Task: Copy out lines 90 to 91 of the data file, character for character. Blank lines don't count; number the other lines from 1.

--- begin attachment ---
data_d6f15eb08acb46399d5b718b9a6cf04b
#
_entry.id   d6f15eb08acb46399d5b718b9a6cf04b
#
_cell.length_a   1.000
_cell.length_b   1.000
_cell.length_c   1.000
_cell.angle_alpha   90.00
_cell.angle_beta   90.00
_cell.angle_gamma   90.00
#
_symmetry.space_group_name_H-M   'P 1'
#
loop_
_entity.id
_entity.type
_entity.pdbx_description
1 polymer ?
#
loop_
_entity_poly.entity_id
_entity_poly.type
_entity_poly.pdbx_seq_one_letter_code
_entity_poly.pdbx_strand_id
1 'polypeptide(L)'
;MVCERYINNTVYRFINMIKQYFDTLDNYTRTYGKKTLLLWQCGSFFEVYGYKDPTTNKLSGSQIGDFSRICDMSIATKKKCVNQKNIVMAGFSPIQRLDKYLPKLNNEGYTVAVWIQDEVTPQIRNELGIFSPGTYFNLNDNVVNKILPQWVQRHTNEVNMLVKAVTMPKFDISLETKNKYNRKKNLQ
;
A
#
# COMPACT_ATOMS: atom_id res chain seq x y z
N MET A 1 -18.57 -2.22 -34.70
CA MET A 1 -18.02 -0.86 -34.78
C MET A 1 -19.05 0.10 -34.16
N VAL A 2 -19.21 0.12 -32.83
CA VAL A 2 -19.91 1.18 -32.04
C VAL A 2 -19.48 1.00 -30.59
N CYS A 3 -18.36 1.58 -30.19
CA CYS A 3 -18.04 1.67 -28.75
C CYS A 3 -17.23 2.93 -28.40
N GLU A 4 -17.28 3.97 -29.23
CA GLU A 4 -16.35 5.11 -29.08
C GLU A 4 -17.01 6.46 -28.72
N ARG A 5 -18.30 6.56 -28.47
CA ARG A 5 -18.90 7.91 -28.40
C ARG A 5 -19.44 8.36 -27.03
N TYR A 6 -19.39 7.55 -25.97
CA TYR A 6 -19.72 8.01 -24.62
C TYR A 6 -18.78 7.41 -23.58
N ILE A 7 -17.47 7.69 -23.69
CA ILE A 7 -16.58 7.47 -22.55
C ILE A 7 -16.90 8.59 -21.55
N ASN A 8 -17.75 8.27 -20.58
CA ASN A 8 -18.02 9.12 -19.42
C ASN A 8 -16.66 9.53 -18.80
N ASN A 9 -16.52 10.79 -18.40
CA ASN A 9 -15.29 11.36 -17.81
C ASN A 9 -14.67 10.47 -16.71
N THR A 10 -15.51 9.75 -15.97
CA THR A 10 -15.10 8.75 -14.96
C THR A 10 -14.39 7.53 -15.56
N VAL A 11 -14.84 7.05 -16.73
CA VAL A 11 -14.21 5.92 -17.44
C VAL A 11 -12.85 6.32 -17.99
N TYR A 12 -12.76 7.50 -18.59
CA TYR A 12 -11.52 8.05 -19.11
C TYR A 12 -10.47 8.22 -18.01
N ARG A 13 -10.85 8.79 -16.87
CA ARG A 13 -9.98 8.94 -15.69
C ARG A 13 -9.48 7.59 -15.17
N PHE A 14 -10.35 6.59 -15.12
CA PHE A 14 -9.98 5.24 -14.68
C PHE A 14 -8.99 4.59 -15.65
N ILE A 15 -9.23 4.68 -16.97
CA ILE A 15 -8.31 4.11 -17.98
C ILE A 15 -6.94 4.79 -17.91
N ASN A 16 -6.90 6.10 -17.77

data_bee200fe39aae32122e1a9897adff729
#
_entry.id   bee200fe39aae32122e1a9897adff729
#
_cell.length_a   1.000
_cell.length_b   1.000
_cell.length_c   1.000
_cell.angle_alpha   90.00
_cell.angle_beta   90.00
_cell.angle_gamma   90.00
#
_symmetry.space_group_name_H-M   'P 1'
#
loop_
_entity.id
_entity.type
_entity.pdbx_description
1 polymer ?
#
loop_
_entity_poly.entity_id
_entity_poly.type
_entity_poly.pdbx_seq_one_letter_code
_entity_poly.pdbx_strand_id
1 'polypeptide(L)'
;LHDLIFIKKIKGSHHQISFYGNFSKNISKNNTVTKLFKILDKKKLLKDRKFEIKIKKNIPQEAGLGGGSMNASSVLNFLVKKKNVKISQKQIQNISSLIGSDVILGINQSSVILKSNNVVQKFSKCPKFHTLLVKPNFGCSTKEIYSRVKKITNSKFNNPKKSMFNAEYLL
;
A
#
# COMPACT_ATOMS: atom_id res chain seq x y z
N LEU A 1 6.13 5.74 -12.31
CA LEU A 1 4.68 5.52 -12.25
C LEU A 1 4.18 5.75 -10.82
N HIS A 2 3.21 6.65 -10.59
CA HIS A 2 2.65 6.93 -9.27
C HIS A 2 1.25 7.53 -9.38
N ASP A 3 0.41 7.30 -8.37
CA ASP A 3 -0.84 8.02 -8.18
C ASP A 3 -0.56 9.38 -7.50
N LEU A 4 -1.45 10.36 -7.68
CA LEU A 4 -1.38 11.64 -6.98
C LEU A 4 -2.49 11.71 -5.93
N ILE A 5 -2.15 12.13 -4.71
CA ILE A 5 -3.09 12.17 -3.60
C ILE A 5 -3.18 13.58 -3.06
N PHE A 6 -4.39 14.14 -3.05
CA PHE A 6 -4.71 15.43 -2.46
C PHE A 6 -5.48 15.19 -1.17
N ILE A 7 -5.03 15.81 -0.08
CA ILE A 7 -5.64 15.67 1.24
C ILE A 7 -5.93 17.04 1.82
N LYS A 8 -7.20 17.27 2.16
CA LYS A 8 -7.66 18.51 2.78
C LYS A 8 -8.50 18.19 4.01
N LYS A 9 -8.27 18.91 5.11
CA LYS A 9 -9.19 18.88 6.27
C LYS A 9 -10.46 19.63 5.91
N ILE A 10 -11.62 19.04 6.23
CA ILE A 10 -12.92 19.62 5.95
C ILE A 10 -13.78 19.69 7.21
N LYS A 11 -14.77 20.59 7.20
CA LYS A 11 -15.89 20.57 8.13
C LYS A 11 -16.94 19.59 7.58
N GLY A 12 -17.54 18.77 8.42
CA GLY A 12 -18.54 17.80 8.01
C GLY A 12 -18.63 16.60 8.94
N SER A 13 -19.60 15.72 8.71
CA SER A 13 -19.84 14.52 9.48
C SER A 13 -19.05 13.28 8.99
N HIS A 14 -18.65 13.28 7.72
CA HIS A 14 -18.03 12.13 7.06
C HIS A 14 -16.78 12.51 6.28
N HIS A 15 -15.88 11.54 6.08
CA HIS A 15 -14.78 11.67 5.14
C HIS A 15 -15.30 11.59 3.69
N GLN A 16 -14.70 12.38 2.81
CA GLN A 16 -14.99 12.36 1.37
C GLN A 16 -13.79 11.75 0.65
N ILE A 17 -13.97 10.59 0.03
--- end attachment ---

loop_
_entity.id